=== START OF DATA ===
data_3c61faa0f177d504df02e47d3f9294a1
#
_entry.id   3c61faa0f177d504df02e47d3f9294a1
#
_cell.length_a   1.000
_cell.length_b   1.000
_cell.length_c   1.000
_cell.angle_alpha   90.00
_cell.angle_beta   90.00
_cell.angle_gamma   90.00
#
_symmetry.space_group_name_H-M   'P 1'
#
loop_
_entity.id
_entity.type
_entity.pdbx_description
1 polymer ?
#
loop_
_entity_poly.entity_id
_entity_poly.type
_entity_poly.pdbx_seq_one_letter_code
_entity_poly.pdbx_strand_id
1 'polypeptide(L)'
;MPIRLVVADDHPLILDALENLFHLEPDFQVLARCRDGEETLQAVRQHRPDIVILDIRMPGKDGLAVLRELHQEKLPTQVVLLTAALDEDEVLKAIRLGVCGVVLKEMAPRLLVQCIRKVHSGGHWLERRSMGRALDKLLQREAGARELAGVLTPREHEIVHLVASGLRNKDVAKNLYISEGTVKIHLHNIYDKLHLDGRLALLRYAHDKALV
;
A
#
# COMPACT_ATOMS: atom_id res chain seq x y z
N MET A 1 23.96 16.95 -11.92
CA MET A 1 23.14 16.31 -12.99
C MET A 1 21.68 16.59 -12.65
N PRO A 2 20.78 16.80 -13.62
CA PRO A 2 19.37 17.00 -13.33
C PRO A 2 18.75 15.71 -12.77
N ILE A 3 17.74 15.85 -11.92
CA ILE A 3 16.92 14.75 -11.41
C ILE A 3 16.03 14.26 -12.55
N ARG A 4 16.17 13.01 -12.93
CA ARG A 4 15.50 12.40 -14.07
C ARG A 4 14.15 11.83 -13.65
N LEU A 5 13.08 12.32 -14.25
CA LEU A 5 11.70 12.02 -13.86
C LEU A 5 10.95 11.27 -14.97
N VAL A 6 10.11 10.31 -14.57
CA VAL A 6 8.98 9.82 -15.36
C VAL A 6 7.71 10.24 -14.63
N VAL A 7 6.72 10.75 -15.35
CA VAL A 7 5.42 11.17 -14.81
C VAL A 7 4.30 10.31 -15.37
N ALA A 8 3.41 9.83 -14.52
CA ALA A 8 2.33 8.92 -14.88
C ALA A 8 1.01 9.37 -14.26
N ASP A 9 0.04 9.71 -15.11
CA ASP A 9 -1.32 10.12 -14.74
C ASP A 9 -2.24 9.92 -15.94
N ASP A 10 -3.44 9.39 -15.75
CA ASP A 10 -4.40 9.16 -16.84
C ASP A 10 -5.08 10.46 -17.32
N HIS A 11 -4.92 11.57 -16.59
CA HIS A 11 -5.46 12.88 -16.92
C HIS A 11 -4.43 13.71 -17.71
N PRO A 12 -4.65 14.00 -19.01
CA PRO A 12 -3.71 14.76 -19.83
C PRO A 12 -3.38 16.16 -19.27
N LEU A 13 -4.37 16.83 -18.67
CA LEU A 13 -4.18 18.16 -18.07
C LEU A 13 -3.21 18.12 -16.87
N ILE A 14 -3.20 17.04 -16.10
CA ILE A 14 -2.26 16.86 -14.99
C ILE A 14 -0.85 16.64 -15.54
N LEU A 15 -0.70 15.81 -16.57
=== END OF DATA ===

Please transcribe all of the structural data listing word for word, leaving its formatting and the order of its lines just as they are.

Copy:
data_3c61faa0f177d504df02e47d3f9294a1
#
_entry.id   3c61faa0f177d504df02e47d3f9294a1
#
_cell.length_a   1.000
_cell.length_b   1.000
_cell.length_c   1.000
_cell.angle_alpha   90.00
_cell.angle_beta   90.00
_cell.angle_gamma   90.00
#
_symmetry.space_group_name_H-M   'P 1'
#
loop_
_entity.id
_entity.type
_entity.pdbx_description
1 polymer ?
#
loop_
_entity_poly.entity_id
_entity_poly.type
_entity_poly.pdbx_seq_one_letter_code
_entity_poly.pdbx_strand_id
1 'polypeptide(L)'
;MPIRLVVADDHPLILDALENLFHLEPDFQVLARCRDGEETLQAVRQHRPDIVILDIRMPGKDGLAVLRELHQEKLPTQVVLLTAALDEDEVLKAIRLGVCGVVLKEMAPRLLVQCIRKVHSGGHWLERRSMGRALDKLLQREAGARELAGVLTPREHEIVHLVASGLRNKDVAKNLYISEGTVKIHLHNIYDKLHLDGRLALLRYAHDKALV
;
A
#
# COMPACT_ATOMS: atom_id res chain seq x y z
N MET A 1 23.96 16.95 -11.92
CA MET A 1 23.14 16.31 -12.99
C MET A 1 21.68 16.59 -12.65
N PRO A 2 20.78 16.80 -13.62
CA PRO A 2 19.37 17.00 -13.33
C PRO A 2 18.75 15.71 -12.77
N ILE A 3 17.74 15.85 -11.92
CA ILE A 3 16.92 14.75 -11.41
C ILE A 3 16.03 14.26 -12.55
N ARG A 4 16.17 13.01 -12.93
CA ARG A 4 15.50 12.40 -14.07
C ARG A 4 14.15 11.83 -13.65
N LEU A 5 13.08 12.32 -14.25
CA LEU A 5 11.70 12.02 -13.86
C LEU A 5 10.95 11.27 -14.97
N VAL A 6 10.11 10.31 -14.57
CA VAL A 6 8.98 9.82 -15.36
C VAL A 6 7.71 10.24 -14.63
N VAL A 7 6.72 10.75 -15.35
CA VAL A 7 5.42 11.17 -14.81
C VAL A 7 4.30 10.31 -15.37
N ALA A 8 3.41 9.83 -14.52
CA ALA A 8 2.33 8.92 -14.88
C ALA A 8 1.01 9.37 -14.26
N ASP A 9 0.04 9.71 -15.11
CA ASP A 9 -1.32 10.12 -14.74
C ASP A 9 -2.24 9.92 -15.94
N ASP A 10 -3.44 9.39 -15.75
CA ASP A 10 -4.40 9.16 -16.84
C ASP A 10 -5.08 10.46 -17.32
N HIS A 11 -4.92 11.57 -16.59
CA HIS A 11 -5.46 12.88 -16.92
C HIS A 11 -4.43 13.71 -17.71
N PRO A 12 -4.65 14.00 -19.01
CA PRO A 12 -3.71 14.76 -19.83
C PRO A 12 -3.38 16.16 -19.27
N LEU A 13 -4.37 16.83 -18.67
CA LEU A 13 -4.18 18.16 -18.07
C LEU A 13 -3.21 18.12 -16.87
N ILE A 14 -3.20 17.04 -16.10
CA ILE A 14 -2.26 16.86 -14.99
C ILE A 14 -0.85 16.64 -15.54
N LEU A 15 -0.70 15.81 -16.57